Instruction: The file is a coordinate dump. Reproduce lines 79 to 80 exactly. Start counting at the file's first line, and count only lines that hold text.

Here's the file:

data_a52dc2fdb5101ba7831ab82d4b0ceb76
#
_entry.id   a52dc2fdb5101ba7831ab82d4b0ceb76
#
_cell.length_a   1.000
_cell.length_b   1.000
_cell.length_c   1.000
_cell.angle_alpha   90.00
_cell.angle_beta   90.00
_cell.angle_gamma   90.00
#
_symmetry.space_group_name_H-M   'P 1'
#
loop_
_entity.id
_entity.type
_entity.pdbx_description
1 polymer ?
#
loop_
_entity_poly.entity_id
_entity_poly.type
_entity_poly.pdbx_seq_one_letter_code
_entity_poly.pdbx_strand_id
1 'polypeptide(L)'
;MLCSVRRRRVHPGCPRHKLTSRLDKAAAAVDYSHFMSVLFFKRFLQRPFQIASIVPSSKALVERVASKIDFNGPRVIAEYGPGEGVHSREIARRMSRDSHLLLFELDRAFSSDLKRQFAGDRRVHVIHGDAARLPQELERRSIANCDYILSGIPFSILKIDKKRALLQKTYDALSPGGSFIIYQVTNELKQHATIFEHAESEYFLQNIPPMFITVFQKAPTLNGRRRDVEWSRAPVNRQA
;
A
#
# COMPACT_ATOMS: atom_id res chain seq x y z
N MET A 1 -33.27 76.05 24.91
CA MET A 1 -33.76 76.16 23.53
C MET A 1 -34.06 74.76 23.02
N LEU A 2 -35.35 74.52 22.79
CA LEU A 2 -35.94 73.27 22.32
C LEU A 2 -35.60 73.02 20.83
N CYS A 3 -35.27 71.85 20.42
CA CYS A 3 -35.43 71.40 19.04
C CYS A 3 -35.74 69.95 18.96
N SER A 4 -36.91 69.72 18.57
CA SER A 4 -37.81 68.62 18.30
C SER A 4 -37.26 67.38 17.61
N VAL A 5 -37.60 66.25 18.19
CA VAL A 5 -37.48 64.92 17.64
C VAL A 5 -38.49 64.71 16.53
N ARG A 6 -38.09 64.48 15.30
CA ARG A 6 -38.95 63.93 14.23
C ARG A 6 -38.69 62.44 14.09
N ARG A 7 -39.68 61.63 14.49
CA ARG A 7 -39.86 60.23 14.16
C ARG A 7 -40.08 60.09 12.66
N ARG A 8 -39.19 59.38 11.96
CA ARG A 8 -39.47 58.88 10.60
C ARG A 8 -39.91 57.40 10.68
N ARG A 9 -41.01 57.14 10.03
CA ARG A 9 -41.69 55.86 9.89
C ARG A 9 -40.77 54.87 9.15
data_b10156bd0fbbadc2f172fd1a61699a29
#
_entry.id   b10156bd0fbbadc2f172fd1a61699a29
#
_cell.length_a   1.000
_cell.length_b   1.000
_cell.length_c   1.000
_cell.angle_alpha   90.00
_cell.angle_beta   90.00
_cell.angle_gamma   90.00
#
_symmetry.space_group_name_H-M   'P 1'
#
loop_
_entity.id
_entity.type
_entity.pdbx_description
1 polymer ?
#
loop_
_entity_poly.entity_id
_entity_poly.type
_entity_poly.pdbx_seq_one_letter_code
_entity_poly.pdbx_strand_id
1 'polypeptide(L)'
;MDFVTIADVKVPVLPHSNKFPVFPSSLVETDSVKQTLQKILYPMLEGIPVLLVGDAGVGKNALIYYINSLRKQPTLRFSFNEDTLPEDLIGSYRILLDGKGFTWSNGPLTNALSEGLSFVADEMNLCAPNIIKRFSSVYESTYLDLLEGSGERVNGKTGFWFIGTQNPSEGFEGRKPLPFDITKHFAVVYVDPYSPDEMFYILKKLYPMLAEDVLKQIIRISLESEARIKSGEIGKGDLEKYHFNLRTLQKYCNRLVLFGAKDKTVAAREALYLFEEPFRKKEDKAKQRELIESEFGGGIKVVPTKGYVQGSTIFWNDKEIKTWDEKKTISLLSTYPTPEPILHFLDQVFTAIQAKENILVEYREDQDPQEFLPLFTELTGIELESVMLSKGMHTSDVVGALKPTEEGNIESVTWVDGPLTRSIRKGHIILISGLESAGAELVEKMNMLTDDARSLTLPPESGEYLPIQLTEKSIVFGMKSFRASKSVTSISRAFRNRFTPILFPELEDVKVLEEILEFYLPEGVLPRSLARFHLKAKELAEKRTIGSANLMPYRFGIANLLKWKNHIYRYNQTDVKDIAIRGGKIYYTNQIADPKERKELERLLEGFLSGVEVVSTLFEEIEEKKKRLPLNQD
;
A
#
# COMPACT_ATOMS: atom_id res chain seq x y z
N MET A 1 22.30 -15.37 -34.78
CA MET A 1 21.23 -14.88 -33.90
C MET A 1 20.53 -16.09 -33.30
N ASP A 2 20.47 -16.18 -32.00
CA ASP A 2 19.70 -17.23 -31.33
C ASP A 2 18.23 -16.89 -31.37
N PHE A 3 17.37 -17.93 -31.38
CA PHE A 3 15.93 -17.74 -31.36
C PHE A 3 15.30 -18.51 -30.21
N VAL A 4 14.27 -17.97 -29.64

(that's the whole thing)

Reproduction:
_entity_poly.type
_entity_poly.pdbx_seq_one_letter_code